"The risks were discounted by the argument that Commandos would disable the flanking batteries which bore on the beaches and harbour exit and that the close-in defenders would be overcome by tanks landed from the new Tank Landing Craft directly in the muzzles of their machine guns. (Keegan 121)"

On the morning of August 19th, 1942, "the Commandos, attacking up the high cliffs which march almost to the mouth of the little river Arques on which Dieppe stands, achieved their customary surprise and silenced the flanking batteries. (Keegan 121)"

"But the battalions of Canadian infantry and the tanks they had brought with them were stopped almost as soon as they had left their landing-craft, sometimes before. (Keegan 121)"

"The Royal Regiment of Canada, one of the three permanent battalions the dominion maintained in peacetime, was detailed to land in the mouth of a narrow gully which led into the cliffs at Puys, east of the harbour. (Keegan 121-122)"

"They had watched the approach of the landing-craft and, as soon as the ramps went down, directed the desperate fire of outnumbered men at the open mouths of the vessels. (Keegan 122)"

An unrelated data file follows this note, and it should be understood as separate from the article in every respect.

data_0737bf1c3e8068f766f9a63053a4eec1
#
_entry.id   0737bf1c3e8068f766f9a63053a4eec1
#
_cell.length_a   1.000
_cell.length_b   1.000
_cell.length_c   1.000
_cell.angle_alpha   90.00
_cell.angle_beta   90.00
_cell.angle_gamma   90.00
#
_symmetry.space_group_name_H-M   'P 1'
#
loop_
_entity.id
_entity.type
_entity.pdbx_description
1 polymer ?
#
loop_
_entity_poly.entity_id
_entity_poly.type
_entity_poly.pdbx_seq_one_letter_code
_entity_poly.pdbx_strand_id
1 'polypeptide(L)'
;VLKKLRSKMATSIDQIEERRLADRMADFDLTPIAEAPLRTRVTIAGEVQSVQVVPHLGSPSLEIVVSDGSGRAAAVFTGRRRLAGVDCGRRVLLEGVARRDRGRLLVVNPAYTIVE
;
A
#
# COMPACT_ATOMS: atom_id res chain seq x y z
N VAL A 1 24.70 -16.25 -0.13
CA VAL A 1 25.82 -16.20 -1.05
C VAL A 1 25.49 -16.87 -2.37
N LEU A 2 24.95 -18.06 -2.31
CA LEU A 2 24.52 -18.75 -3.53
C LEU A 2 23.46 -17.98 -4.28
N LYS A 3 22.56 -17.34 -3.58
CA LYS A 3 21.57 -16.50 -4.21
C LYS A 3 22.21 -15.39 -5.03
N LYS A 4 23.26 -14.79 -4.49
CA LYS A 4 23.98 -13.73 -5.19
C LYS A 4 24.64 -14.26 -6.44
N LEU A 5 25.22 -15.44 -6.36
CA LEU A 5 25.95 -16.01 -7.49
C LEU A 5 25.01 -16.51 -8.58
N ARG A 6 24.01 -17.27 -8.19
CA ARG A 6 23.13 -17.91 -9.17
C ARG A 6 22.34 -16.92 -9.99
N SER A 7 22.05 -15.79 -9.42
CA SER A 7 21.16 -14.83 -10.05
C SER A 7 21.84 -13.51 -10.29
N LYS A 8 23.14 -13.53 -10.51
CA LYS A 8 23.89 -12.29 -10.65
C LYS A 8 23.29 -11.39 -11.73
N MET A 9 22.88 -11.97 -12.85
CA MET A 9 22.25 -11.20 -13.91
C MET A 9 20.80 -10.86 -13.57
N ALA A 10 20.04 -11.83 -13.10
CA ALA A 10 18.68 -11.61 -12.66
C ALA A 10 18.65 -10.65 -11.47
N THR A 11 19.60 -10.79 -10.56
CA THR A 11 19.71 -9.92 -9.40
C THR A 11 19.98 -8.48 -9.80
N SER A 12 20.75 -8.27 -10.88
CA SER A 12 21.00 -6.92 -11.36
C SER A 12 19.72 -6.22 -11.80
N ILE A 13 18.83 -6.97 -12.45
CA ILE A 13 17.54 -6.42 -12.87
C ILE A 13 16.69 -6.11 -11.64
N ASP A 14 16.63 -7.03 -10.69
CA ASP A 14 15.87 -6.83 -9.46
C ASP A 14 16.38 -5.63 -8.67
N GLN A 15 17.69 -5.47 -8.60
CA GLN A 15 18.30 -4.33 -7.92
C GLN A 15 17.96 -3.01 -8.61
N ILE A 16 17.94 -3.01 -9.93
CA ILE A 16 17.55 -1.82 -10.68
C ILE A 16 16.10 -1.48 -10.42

The Canadians "reeled momentarily before the storm and then burst through the curtain to find shelter under the sea wall. It was capped with [barbed] wire. (Keegan 122)"

"They blew a gap with their bangalore torpedoes. The first few scraped through to the cliffs beyond. The rest were barred by fire on the gap and killed by machine-guns firing 'in enfilade'-that is, at an angle to the Canadians' line of advance-from under the wall. (Keegan 122)"

Since they were constant fire, advancing was minute and required a lot of time. "By 8:30 a.m. every man on the beach was dead or captive. They had begun their landing only three hours before. (Keegan 122)"

One unit was able to pass the sea wall. However, "the party which had crossed the sea wall was, by report of the German 302nd Division, 'annihilated by assault detachment of 23 (Heavy) Aircraft Reporting Company.' (Keegan 122)"